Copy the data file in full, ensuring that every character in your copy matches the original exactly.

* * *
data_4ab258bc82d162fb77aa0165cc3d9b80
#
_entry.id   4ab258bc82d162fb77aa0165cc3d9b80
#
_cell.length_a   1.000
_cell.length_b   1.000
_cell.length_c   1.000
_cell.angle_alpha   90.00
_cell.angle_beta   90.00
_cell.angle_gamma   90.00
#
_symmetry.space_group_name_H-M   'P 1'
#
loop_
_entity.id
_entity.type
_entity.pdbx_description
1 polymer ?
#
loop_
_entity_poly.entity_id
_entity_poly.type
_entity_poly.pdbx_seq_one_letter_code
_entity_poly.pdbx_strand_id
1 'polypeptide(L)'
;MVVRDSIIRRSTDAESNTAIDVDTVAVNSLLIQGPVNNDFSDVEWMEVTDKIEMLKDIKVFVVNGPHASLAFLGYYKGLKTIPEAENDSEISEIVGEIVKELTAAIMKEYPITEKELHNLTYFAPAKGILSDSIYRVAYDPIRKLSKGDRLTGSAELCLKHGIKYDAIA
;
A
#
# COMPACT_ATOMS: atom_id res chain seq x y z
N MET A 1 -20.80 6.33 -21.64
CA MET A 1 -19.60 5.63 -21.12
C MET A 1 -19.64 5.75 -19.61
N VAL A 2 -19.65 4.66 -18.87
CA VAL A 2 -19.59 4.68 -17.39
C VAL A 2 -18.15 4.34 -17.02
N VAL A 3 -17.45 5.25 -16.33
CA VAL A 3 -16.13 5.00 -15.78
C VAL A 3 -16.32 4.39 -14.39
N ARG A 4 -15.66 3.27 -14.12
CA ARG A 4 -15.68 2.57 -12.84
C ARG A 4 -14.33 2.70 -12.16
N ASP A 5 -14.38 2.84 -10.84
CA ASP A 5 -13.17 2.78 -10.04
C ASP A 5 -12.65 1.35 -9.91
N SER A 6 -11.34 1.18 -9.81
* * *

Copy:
data_4ab258bc82d162fb77aa0165cc3d9b80
#
_entry.id   4ab258bc82d162fb77aa0165cc3d9b80
#
_cell.length_a   1.000
_cell.length_b   1.000
_cell.length_c   1.000
_cell.angle_alpha   90.00
_cell.angle_beta   90.00
_cell.angle_gamma   90.00
#
_symmetry.space_group_name_H-M   'P 1'
#
loop_
_entity.id
_entity.type
_entity.pdbx_description
1 polymer ?
#
loop_
_entity_poly.entity_id
_entity_poly.type
_entity_poly.pdbx_seq_one_letter_code
_entity_poly.pdbx_strand_id
1 'polypeptide(L)'
;MVVRDSIIRRSTDAESNTAIDVDTVAVNSLLIQGPVNNDFSDVEWMEVTDKIEMLKDIKVFVVNGPHASLAFLGYYKGLKTIPEAENDSEISEIVGEIVKELTAAIMKEYPITEKELHNLTYFAPAKGILSDSIYRVAYDPIRKLSKGDRLTGSAELCLKHGIKYDAIA
;
A
#
# COMPACT_ATOMS: atom_id res chain seq x y z
N MET A 1 -20.80 6.33 -21.64
CA MET A 1 -19.60 5.63 -21.12
C MET A 1 -19.64 5.75 -19.61
N VAL A 2 -19.65 4.66 -18.87
CA VAL A 2 -19.59 4.68 -17.39
C VAL A 2 -18.15 4.34 -17.02
N VAL A 3 -17.45 5.25 -16.33
CA VAL A 3 -16.13 5.00 -15.78
C VAL A 3 -16.32 4.39 -14.39
N ARG A 4 -15.66 3.27 -14.12
CA ARG A 4 -15.68 2.57 -12.84
C ARG A 4 -14.33 2.70 -12.16
N ASP A 5 -14.38 2.84 -10.84
CA ASP A 5 -13.17 2.78 -10.04
C ASP A 5 -12.65 1.35 -9.91
N SER A 6 -11.34 1.18 -9.81